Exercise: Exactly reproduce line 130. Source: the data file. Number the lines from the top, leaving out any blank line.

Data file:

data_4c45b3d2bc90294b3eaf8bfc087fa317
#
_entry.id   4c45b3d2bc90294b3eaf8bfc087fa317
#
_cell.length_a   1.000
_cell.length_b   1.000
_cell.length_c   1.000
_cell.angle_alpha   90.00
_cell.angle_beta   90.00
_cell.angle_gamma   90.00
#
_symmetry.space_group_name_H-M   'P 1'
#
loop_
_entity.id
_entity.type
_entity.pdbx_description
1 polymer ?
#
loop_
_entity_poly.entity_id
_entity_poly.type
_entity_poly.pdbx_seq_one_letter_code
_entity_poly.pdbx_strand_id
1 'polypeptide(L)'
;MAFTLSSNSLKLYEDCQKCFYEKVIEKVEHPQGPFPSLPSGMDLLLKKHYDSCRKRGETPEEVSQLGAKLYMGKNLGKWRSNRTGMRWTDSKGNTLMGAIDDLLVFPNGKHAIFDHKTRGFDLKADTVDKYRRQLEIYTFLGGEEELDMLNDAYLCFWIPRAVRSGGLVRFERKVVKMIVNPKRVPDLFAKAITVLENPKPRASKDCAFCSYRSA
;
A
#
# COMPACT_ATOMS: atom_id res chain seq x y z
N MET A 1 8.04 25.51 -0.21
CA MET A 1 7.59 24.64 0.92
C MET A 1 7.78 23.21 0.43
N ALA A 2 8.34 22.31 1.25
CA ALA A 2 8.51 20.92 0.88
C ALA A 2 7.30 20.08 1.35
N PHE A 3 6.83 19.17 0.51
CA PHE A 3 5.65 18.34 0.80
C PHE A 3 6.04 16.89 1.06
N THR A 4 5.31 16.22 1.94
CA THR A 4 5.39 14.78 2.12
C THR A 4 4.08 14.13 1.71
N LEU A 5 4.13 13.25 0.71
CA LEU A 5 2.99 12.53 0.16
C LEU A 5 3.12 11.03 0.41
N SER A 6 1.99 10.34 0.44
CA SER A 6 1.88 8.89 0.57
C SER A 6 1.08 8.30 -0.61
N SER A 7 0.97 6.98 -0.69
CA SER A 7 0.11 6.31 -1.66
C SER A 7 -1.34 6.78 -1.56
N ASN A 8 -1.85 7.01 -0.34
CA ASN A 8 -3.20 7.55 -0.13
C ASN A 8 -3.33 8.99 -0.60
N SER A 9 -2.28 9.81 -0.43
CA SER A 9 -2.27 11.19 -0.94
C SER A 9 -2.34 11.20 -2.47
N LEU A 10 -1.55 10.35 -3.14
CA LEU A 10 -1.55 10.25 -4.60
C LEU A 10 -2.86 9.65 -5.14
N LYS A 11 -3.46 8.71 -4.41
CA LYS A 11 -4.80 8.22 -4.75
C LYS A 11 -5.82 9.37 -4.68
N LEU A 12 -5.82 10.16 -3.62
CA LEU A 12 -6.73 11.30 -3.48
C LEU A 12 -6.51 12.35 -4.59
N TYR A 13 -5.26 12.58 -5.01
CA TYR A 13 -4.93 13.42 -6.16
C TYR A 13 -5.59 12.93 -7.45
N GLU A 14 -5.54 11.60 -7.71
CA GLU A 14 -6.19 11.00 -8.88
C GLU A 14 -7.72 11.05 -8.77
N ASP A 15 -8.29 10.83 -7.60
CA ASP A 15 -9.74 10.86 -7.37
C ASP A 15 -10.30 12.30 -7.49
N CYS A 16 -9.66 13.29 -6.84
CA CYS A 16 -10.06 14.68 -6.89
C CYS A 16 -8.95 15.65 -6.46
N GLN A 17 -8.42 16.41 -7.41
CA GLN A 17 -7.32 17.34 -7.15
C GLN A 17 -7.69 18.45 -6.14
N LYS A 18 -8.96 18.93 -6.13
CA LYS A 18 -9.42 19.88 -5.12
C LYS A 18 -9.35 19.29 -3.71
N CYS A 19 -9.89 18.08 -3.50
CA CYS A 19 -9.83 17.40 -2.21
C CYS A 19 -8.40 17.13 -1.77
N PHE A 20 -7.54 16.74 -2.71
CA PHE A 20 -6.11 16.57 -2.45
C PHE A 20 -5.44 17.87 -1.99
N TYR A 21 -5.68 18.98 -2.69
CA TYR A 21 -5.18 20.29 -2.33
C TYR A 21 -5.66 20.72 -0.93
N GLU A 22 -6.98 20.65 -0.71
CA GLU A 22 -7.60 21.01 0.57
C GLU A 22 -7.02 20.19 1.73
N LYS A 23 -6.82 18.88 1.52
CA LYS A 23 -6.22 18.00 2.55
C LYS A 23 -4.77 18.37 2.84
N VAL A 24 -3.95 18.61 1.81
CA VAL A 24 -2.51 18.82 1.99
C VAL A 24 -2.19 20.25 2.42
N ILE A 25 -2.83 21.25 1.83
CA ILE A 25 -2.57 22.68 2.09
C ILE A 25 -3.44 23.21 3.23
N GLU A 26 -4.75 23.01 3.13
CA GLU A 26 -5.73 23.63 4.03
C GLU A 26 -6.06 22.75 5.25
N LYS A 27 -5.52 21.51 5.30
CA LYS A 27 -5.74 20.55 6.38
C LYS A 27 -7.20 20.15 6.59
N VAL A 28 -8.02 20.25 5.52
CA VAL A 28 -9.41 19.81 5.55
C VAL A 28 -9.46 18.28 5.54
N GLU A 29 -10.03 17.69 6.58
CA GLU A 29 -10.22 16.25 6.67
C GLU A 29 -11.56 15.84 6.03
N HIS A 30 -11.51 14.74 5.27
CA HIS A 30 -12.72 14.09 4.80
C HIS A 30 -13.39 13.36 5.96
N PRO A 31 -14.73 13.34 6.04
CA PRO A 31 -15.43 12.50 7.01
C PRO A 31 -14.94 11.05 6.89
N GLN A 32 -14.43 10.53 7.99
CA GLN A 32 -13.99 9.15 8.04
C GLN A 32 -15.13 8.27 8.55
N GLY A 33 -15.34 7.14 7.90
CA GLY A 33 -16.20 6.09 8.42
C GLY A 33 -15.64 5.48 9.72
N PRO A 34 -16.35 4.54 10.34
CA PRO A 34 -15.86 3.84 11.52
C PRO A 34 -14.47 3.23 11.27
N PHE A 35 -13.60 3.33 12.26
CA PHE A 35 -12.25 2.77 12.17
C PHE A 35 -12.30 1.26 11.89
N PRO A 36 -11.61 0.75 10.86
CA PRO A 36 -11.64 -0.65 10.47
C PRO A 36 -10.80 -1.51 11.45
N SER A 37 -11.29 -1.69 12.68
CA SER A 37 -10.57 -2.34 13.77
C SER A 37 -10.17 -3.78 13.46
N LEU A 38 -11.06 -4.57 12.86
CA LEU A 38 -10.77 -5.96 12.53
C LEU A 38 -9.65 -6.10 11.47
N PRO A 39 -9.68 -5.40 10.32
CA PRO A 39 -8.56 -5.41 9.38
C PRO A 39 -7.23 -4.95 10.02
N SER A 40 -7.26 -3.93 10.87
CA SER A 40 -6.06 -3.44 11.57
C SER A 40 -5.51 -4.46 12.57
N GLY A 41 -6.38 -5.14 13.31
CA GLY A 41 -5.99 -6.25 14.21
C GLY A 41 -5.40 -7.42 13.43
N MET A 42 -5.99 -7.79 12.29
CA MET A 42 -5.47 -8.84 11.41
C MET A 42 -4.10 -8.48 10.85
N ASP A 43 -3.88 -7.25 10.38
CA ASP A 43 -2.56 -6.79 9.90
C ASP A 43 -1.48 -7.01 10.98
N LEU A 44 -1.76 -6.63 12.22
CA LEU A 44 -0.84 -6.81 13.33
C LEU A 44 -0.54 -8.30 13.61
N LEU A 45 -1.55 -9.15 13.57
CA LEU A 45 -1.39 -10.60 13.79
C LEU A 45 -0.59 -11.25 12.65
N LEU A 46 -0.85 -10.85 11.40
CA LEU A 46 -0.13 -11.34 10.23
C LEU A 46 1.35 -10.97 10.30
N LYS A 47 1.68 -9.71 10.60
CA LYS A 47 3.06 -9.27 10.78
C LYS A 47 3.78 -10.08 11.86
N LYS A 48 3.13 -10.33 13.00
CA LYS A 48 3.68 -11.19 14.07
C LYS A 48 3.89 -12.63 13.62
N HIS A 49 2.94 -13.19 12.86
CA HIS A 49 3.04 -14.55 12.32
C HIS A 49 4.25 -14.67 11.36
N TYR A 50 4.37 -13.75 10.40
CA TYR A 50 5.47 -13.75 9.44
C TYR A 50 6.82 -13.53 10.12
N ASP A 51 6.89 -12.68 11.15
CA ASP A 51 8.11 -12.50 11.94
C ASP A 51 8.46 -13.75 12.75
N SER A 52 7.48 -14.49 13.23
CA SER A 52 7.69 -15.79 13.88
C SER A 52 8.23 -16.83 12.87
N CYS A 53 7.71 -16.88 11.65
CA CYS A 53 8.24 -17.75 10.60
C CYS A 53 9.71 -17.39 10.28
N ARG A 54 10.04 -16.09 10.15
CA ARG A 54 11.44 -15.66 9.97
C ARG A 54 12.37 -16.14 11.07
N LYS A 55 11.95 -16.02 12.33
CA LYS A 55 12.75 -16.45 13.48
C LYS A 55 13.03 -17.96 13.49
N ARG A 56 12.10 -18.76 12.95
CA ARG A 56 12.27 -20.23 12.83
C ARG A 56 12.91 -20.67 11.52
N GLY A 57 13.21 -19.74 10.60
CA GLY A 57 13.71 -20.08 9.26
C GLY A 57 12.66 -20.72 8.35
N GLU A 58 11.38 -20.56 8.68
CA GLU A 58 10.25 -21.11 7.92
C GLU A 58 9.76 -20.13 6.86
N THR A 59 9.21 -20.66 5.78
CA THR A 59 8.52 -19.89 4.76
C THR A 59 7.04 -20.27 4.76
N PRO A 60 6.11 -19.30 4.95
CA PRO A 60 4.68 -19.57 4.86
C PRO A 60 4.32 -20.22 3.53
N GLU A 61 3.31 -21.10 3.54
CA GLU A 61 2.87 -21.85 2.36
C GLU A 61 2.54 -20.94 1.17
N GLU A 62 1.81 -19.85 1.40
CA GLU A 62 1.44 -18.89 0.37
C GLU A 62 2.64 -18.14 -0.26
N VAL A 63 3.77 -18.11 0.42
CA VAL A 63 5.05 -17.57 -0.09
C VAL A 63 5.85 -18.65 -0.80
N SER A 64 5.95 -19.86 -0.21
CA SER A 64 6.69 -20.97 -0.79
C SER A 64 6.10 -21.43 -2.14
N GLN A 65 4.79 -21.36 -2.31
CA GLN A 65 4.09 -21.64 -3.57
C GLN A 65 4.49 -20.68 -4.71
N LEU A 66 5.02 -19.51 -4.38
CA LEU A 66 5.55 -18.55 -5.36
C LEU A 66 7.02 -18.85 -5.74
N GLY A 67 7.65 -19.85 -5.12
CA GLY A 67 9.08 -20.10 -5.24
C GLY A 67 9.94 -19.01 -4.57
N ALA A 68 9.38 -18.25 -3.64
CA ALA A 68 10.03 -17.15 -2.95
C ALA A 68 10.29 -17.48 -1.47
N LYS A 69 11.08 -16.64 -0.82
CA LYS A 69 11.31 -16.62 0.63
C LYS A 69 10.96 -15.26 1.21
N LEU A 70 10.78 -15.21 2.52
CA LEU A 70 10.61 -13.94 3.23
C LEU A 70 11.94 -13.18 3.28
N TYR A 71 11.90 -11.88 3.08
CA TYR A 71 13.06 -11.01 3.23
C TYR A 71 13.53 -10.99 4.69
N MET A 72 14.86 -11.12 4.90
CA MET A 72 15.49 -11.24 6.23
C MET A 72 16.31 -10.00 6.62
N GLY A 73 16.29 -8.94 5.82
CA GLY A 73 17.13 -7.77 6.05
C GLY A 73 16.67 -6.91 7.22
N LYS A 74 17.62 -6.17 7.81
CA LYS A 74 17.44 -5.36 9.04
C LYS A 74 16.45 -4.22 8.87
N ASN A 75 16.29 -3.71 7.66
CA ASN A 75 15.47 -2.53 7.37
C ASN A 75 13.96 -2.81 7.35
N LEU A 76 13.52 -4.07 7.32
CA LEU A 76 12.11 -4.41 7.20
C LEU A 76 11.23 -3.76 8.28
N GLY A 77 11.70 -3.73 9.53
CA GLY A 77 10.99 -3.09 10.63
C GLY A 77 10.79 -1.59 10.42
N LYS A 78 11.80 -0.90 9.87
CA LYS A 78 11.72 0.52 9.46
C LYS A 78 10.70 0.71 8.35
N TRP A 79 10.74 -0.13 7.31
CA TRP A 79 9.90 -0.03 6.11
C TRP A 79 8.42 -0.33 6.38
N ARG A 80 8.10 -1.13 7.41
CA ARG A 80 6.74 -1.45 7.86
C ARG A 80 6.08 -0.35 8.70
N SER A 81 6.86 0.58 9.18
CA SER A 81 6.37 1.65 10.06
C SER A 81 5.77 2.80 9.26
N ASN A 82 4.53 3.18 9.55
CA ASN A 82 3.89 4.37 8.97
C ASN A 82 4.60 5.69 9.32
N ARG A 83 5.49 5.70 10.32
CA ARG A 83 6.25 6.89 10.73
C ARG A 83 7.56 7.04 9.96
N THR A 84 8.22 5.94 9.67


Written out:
N PRO A 34 -16.35 4.54 10.34